I can so relate to that
Posted by Delta on 7/12/2018, 5:47 pm, in reply to "Hi I'm Cindy and I'm an emotional eater"
I am an emotional eater and lost a granddaughter and my father within a short time then before I could even catch my breath, let alone deal with the situation my husband and mother both had long-term serious illnesses and I had to care for both of them, often having both in different hospitals and both wanting me to be there with them 24/7. I couldn't fix anything for them and it seemed that I couldn't even do enough for them as they were always upset with me (both become totally different people when sick). |
I ate and I gained weight and my emotions didn't feel a bit better but my body bloomed up over 60 pounds and it doesn't want to come off. I developed a whole laundry list of medical problems, some severe, because of the weight and also because I didn't deal with the stress well. Eating it was the worst thing I could have done.
I have had time to do a bit of research now and if it starts again I hope I can:
Get some professional help or at least someone that I can express my feelings to instead of eating them. Sometimes I just needed to say how stressed I was and how much I was hating being in that position without feeling guilty or feeling that everyone would think I was a bad person. The feelings are real and they don't make anyone a bad person or mean that they love their loved one less they just mean that you need a break from the constant stress.
Find something that I love to do at least one time a week so that I have an excuse to get away all by myself for at least an hour. Sometimes that was a simple as a walk in a park, a short nap behind a book at the library in my favorite comfy chair tucked away in a back nook, a manicure that might be ruined the next day, or any number of things that didn't take me being there mentally or being in charge of anyone.
Find ways other than food to soothe me and a few things to take my mind away for a period of time. I read somewhere to find things that feel good and comfortable like a favorite scarf, blanket or just something to rub. Put in into a box. Find a tea or calorie-free beverage that makes me feel good to drink and put some in the box or store appropriately where it can get gotten at easily. Find things like puzzles, card games, handiwork or something that eases the mind and keep in the box. When the mood to eat hits drag out the box and indulge in the things that are truly comforting and don't cause weight gain. Take a walk, lift some weights, do some squats. I found this after much of the stress was past and it did work when I used it.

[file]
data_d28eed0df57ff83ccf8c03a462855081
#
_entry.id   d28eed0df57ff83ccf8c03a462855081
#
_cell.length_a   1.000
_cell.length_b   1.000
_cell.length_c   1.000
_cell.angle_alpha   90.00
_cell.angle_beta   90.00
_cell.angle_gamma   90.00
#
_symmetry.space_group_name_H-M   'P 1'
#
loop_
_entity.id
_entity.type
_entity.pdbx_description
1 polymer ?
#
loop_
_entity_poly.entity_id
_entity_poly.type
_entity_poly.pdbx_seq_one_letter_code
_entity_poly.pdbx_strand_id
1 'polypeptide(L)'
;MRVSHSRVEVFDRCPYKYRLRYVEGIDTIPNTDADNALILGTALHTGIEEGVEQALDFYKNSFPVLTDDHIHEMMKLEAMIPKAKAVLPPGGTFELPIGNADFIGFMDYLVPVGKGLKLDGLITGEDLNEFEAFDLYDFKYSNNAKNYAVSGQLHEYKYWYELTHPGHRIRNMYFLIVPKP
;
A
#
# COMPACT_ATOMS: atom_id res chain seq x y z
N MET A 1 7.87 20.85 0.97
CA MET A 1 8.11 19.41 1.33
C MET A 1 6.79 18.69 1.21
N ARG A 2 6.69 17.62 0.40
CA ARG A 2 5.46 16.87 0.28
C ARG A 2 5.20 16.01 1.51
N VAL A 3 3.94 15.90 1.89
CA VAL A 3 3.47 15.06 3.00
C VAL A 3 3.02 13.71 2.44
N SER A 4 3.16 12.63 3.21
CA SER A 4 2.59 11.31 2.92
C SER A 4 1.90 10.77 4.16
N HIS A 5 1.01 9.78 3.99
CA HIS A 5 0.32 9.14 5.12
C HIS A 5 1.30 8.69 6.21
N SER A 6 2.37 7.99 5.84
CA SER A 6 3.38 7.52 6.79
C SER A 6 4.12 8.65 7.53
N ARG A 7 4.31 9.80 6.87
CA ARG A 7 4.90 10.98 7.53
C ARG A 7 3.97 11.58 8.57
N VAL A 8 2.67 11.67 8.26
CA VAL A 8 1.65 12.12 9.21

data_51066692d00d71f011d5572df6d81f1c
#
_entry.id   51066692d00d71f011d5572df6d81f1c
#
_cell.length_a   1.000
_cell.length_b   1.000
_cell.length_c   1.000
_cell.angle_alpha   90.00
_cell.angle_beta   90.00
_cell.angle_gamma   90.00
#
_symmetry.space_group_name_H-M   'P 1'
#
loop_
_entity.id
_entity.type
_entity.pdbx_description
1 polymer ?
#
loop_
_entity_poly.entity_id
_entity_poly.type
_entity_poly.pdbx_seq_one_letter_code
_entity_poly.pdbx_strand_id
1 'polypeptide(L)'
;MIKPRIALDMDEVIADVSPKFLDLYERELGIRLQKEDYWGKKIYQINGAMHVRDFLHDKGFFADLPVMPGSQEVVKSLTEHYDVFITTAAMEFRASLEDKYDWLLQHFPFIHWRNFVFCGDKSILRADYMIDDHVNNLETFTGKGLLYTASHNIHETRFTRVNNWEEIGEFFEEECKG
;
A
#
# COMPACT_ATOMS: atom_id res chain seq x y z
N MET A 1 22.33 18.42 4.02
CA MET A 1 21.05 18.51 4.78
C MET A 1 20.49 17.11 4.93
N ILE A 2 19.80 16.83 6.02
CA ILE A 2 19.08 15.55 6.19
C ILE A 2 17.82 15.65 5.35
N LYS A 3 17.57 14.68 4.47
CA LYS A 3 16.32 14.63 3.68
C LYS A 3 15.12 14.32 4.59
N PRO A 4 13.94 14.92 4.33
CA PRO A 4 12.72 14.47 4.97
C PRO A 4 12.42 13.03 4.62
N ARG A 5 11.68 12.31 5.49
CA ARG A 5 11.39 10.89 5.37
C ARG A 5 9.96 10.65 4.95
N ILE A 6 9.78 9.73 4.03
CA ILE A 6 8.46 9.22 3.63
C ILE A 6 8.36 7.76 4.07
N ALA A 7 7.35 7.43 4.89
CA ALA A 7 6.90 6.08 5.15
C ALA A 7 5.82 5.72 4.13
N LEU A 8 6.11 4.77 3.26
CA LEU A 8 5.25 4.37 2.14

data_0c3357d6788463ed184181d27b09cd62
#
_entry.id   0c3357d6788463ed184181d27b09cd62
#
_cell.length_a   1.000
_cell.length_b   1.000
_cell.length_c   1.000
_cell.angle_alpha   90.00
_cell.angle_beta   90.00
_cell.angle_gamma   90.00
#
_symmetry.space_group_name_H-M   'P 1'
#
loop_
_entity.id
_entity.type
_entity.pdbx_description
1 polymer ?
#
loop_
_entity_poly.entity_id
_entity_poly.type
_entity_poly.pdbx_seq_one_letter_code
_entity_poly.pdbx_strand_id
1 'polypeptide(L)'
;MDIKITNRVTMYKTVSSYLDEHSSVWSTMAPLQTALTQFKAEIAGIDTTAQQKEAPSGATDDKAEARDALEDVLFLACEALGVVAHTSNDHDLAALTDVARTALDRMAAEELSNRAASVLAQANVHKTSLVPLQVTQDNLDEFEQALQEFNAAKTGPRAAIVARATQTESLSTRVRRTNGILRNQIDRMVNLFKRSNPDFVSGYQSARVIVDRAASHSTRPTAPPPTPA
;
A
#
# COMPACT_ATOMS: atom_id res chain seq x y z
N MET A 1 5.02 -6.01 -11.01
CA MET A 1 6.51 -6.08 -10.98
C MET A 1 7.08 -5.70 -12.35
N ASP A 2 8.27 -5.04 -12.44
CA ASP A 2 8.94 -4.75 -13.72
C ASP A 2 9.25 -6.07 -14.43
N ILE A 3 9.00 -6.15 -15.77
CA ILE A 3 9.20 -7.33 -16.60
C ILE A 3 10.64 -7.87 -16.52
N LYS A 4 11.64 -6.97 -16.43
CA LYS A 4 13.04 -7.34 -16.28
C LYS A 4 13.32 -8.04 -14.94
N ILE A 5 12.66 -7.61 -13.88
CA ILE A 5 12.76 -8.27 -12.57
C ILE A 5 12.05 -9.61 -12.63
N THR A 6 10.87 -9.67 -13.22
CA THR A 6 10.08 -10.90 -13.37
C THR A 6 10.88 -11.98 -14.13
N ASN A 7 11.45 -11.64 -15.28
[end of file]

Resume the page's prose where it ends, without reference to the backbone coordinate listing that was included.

Love them and let them know it and take care of them as much as I can but not try to be the perfect wife/daughter/mother for them, because I can't be more than me and in trying I can't stay sane.
Realize that I can't make their life better and I can't fix what is wrong with them. I can be there when they need me, I can do things they can't do for themselves, I can love them, but I can't play God.
Realize that I need to love me a lot too. I need to choose things good for me. I need to take care of my body inside and out as well as my emotional and psychological self. It's not a bad thing, it is actually the first thing I need to do. It is so hard for me to learn to put my needs first before theirs and it always makes me feel guilty to squeeze in time to do anything for me. It is so hard for me not to reason that they are sick, hurting or whatever and want to give up me for them. Like they tell us on an airplane, put your oxygen mask on before you try to help someone else or you won't last to help them.
Rely more on God's unfailing wisdom of the big picture and know that his timing is perfect for the greater good even when I disagree and learn to accept his timing, his wisdom and his promise to be there for me. I can't run the show, but he can. He didn't promise us only good things and positive emotions but he did promise to take care of us through whatever comes, lead us through the valley of shadows if we allow him to.
Also, I need to keep and reread often what the others said to you because there is a great deal of wisdom here.
Unfortunately, there is no way to not feel pain when a loved one is suffering. The secret I am finding is to allow myself to feel the pain in small doses at a time and use my comfort box to comfort myself. I think I was afraid it would be too big for me to handle and would never get better. I have never been good at dealing with emotions, especially negative ones but I am learning that there is no way out of it and that I need to find ways other than food to cope. Food, like drugs and alcohol, only works for a short time and has to be repeated but the more we repeat the harder it is to get it to work and the more we need. Soon it doesn't help at all but it is a deeply ingrained habit by then and we feel that we have to keep repeating it then feeling miserable and lost.
All of this is to say that I don't know what will work for you, but know that you are not alone and if you need a sounding board add me to the list. I know how hard it is under stress to develop a plan so if any of the things I have learned to do might work with you or gives you an idea take it. If not I understand. I know that you are tired of being strong since you have had so much on you for so long. Come here. Many of us have been in a similar situation and won't expect you to be strong. We'll give you a shoulder, dry your tears and if we were closer we would pour you a nice hot cup of coffee or tea and wrap you in a soft blanket. Sending you as many cyber hugs as I can cram into this computer.